Alexandria, Va., July 26th, 1861.
Your readers have heard already enough about the battle at Bull Run, and yet they will be pleased to read still more. The writer is a member of the Maine Fifth, and will, therefore, refer to this regiment.
The Fifth was in the engagement with the Second, Third and Fourth, and was equally exposed to the fire of the enemy. The exposure continued, as the most say, one hour and thirty minutes. It was enough to satisfy any one, no matter how much he may have desired to behold a defeat of the enemy. Like the other Maine Regiments, the Fifth went on to the field with a largely reduced number in consequence of the awfully cruel march of six or seven miles at the double quick. No mortal can describe the scene presented. As we entered the field, we passed, for a mile, ambulances taking off the dead and dying. As we formed our column in the first ravine, prior to going on the hill, it was broken by the retreat of the cavalry, and then should our own forces have been allowed to retreat, and not exposed to the batteries of the enemy. But the object of this communication is to mention the names of some officers who were present in the field, or who took part in the fight on the hill. Col. Dunnell, Major Hamilton, and Dr. Buxton, were present and active in the fight. Dr. Buxton did not leave his post, but acted nobly his part. He was taken prisoner. Captains Thompson, Scammon, Thomas, Heald, Goodwin and Sherwood, were at their posts and rallied the men to duty. Capt. Sherwood was wounded in the left arm, but will soon be able to go to his friends in Portland. It is proper to say, that the above officers deserve much praise for their brave and heroic conduct in the hour of so great danger. Lieutenants Barrows, Co. C, Walker, Co. I, Bookman, Co. K, Moneon [?], Co. H, Sawyer, Co. [?], Kenniston, Co. D, and Walker, Co F, nobly met danger and bravely discharged their duties; most of the remaining officers of the regiment fell by the way completely exhausted by the fatigue of the march. The color Company, Co. D, Capt. Thompson, brought off our colors in fine style, and no officer can surpass Capt. T., in real bravery. Lieutenant Kenniston, of Co. D., has been taken prisoner. It is thought that Peter Horan, of Co. H, was killed.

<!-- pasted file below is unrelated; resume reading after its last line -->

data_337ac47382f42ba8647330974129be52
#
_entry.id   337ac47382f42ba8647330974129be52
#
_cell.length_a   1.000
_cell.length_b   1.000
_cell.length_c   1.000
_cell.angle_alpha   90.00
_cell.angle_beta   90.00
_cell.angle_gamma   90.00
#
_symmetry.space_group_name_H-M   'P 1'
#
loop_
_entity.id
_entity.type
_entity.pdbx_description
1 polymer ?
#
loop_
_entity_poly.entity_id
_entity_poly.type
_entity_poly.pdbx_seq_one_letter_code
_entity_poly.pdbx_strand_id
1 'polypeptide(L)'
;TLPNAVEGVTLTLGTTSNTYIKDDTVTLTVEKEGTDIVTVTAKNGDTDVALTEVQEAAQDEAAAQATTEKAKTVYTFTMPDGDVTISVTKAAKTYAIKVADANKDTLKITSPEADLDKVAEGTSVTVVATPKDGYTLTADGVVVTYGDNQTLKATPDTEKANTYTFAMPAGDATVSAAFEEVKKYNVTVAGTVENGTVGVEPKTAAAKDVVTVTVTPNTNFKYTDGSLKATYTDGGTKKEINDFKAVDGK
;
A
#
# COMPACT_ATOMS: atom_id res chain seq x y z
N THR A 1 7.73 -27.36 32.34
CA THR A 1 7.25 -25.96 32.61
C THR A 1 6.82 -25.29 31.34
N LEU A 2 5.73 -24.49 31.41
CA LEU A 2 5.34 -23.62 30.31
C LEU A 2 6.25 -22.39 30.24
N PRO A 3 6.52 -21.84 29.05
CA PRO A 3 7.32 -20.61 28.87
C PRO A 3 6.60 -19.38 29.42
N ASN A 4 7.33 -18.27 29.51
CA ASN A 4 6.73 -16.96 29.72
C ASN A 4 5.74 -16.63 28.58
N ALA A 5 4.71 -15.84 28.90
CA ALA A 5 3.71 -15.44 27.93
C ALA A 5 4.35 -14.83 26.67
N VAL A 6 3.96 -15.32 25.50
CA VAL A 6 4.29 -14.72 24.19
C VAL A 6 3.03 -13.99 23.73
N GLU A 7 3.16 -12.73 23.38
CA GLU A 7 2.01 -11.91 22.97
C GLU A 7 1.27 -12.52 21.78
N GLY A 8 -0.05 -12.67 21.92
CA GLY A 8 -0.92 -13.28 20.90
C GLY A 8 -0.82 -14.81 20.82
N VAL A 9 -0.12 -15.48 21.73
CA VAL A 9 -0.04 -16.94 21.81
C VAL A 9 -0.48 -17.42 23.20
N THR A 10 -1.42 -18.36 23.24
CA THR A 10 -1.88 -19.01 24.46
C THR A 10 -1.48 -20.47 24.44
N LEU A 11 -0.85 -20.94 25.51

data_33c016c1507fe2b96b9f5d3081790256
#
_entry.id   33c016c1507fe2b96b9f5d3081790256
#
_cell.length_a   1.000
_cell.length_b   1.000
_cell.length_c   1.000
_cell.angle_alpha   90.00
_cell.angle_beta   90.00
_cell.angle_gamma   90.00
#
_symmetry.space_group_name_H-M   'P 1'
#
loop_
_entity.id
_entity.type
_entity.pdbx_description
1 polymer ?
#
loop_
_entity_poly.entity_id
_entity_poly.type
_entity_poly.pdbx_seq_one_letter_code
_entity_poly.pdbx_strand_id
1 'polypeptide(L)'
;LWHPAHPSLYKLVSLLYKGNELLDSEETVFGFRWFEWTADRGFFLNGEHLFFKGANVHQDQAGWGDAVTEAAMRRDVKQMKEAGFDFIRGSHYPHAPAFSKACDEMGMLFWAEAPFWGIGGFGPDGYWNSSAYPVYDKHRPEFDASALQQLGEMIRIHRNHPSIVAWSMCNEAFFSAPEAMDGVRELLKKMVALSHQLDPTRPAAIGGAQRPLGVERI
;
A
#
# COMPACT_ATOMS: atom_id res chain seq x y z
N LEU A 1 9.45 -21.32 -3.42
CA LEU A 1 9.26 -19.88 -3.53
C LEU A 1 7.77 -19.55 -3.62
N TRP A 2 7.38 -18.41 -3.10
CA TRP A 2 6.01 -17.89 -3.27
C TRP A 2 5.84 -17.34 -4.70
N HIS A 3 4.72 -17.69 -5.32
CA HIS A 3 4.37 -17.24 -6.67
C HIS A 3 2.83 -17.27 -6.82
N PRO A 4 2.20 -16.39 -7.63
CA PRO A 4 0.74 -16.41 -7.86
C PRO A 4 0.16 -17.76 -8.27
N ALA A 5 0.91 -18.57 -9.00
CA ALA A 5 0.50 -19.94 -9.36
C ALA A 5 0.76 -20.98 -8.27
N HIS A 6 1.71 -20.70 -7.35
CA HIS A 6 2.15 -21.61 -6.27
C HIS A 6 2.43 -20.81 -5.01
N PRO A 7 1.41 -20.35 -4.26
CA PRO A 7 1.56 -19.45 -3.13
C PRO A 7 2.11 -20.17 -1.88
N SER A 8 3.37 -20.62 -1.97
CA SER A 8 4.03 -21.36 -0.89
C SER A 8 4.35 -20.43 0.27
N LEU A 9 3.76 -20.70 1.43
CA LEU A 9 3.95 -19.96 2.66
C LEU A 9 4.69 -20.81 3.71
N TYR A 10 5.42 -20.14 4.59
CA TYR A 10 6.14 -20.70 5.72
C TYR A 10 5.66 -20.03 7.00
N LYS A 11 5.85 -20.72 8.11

Portland Daily Advertiser, 8/2/1861
Contributed by John Hennessy